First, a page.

This article, written by Assistant Technology Editor Karen Bybee, contains highlights of paper SPE 97255, "Numerical Simulation of the Storage of Pure CO2 and CO2-H2S Gas Mixtures in Deep Saline Aquifers," by R.C. Ozah, SPE, S. Lakshminarasimhan, G.A. Pope, SPE, K. Sepehrnoori, SPE, and S.L. Bryant, SPE, U. of Texas at Austin, prepared for the 2005 SPE Annual Technical Conference and Exhibition, Dallas, 9-12 October.
The long-term storage potential of CO2 and CO2/H2S mixtures in deep saline aquifers was studied by use of a compositional reservoir simulator. Aquifer characteristics were varied to deter-mine their effect on storage potential and injectivity. The opportunity for gas escape from the aquifer can be minimized by careful injection strategies. One such strategy is to use horizontal wells low in the formation so all injected gases are trapped, dissolved, or precipitated before they reach geological seals and/or faults.
Geological sequestration of CO2 and other greenhouse gases is one of the few ways to store such gases in sufficient volumes to mitigate the greenhouse effect. Most schemes depend on storing CO2 in the supercritical state. In these schemes, buoyancy forces drive the injected CO2 upward in the aquifer until a geological seal is achieved. The permanence of this type of sequestration depends on seal integrity. Ensuring seal integrity over very-long time periods is difficult.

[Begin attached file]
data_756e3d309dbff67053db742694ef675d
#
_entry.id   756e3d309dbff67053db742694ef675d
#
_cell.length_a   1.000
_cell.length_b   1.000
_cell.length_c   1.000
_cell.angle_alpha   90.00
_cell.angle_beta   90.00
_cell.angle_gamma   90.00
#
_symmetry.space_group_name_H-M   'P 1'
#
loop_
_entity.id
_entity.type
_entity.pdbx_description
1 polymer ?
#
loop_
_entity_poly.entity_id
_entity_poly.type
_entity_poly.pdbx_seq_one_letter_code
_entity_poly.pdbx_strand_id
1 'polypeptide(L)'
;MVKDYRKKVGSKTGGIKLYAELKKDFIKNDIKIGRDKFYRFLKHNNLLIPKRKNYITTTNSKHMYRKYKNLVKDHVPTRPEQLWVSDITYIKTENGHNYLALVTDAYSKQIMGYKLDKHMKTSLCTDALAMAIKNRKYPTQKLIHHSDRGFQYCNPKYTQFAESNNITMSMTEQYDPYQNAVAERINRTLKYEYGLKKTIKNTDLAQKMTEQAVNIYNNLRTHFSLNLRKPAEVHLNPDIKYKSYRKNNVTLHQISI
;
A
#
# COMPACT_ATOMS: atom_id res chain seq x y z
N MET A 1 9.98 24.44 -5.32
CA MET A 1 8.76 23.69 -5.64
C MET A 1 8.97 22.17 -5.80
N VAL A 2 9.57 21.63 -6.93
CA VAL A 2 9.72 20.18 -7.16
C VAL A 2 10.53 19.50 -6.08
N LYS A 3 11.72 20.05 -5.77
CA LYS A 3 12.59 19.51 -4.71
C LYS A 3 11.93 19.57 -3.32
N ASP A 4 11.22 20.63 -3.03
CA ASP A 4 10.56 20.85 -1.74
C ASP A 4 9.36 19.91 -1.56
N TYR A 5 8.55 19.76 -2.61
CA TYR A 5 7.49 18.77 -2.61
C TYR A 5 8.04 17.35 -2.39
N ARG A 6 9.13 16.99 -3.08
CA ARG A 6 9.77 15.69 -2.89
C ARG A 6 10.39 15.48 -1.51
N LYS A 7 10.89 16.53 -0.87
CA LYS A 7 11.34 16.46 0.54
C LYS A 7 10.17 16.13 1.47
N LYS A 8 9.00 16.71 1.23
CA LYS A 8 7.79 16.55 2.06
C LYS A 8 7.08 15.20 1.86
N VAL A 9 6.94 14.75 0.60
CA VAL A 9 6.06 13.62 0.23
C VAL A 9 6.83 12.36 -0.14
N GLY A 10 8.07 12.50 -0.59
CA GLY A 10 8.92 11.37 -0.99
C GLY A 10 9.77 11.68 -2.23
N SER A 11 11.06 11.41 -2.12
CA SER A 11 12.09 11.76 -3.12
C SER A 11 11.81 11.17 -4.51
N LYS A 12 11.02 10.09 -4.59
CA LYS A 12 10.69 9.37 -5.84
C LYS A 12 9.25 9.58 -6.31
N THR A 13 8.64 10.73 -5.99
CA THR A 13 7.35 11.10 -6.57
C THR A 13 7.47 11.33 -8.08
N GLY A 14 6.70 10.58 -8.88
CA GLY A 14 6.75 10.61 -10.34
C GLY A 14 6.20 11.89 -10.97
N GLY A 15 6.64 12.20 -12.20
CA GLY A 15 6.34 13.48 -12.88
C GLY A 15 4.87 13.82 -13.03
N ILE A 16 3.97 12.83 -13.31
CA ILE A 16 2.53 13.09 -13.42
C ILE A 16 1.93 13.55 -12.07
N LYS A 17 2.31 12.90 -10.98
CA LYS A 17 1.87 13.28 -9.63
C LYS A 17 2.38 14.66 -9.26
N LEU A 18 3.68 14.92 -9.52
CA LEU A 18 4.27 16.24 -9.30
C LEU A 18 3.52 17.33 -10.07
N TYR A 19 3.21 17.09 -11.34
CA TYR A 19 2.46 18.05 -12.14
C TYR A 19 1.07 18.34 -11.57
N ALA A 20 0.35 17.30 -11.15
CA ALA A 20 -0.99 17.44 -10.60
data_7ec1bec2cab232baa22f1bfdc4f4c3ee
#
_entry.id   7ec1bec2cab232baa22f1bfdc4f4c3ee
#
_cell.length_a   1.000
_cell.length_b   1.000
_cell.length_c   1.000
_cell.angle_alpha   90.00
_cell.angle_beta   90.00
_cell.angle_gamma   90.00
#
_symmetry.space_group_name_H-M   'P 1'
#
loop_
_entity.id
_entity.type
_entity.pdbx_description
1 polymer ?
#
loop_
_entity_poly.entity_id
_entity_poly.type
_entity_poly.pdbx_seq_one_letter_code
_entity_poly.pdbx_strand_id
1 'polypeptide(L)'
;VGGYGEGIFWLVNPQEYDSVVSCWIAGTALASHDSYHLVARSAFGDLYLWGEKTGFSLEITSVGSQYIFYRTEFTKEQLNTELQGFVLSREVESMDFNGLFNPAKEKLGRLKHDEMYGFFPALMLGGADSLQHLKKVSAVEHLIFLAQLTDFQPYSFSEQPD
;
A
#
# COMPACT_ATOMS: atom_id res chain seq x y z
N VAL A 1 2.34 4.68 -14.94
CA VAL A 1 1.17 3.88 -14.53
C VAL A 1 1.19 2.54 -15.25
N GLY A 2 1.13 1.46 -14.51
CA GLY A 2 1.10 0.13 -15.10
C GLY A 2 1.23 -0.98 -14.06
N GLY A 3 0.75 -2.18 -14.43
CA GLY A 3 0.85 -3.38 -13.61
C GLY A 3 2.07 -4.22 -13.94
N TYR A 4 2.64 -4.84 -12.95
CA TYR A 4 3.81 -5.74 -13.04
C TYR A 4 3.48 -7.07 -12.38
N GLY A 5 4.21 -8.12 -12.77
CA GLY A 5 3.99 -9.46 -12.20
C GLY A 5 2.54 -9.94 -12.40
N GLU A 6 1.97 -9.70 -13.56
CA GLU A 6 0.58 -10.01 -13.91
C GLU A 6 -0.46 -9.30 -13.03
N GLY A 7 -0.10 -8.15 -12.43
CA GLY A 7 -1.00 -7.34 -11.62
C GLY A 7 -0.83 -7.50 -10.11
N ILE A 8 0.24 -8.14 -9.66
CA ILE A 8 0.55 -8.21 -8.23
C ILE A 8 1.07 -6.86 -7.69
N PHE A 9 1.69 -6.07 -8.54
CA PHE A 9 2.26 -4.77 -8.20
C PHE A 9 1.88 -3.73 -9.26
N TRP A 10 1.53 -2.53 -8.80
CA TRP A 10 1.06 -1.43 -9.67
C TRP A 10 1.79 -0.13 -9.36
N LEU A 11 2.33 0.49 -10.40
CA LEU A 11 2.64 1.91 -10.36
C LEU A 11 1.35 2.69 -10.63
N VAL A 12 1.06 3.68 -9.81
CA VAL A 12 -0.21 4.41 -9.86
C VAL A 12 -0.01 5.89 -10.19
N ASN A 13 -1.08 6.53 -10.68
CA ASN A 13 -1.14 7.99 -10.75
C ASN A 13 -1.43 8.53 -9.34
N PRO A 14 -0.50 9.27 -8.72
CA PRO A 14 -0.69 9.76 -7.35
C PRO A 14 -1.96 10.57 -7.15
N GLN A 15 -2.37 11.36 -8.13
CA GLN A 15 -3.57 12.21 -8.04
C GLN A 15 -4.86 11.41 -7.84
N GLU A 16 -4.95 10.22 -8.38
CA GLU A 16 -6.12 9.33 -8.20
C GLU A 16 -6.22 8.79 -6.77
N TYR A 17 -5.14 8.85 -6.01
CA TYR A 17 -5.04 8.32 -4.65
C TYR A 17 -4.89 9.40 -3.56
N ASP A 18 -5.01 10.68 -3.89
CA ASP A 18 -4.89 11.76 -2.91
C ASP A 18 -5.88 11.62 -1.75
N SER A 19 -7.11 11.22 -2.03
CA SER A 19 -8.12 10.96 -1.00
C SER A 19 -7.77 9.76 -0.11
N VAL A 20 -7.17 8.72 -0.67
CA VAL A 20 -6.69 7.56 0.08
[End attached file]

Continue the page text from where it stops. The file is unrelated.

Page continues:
The focus has been on an alternative scheme built on three sequestration modes that avoid this concern.
Pore-level trapping of the gas phase within the geological formation.
Dissolution into brine in the aquifer.
Precipitation of dissolved gases as minerals.
Each of these modes is permanent for the time frame of interest for gas sequestration, where "permanent" means gas placed in the aquifer will not reach the surface any sooner than other species or fluids originally present in the formation. The two key issues then become maximizing these three sequestration modes so that large volumes can be stored permanently in aquifers without ensuring long-term seal integrity and predicting the time required for injected gas to become immobilized by one or more of these storage modes.
The principal petrophysical parameters influencing storage as an immobile gas phase are relative permeability, including hysteresis, and residual gas saturation. Both depend on rock properties in the aquifer and thus can vary with location. Phase behavior of the gas/brine mixture controls storage in solution. The geochemical driver accompanying storage is the acidification of the brine resulting from dissociation of dissolved CO2 and H2S. Low-pH brine induces several reactions with minerals in the formation. Dissolution reactions can release cations such as Ca++ and Fe++. These cations can form relatively insoluble carbonate precipitates such as siderite and sulfide precipitates such as pyrite. Time scales for these processes vary widely. Once gas injection ends, fluid displacement leading to residual saturations depends on absolute and relative permeabilities, hysteresis, buoyancy forces, aquifer dip, natural back-ground flow gradient, and magnitude of the residual saturation.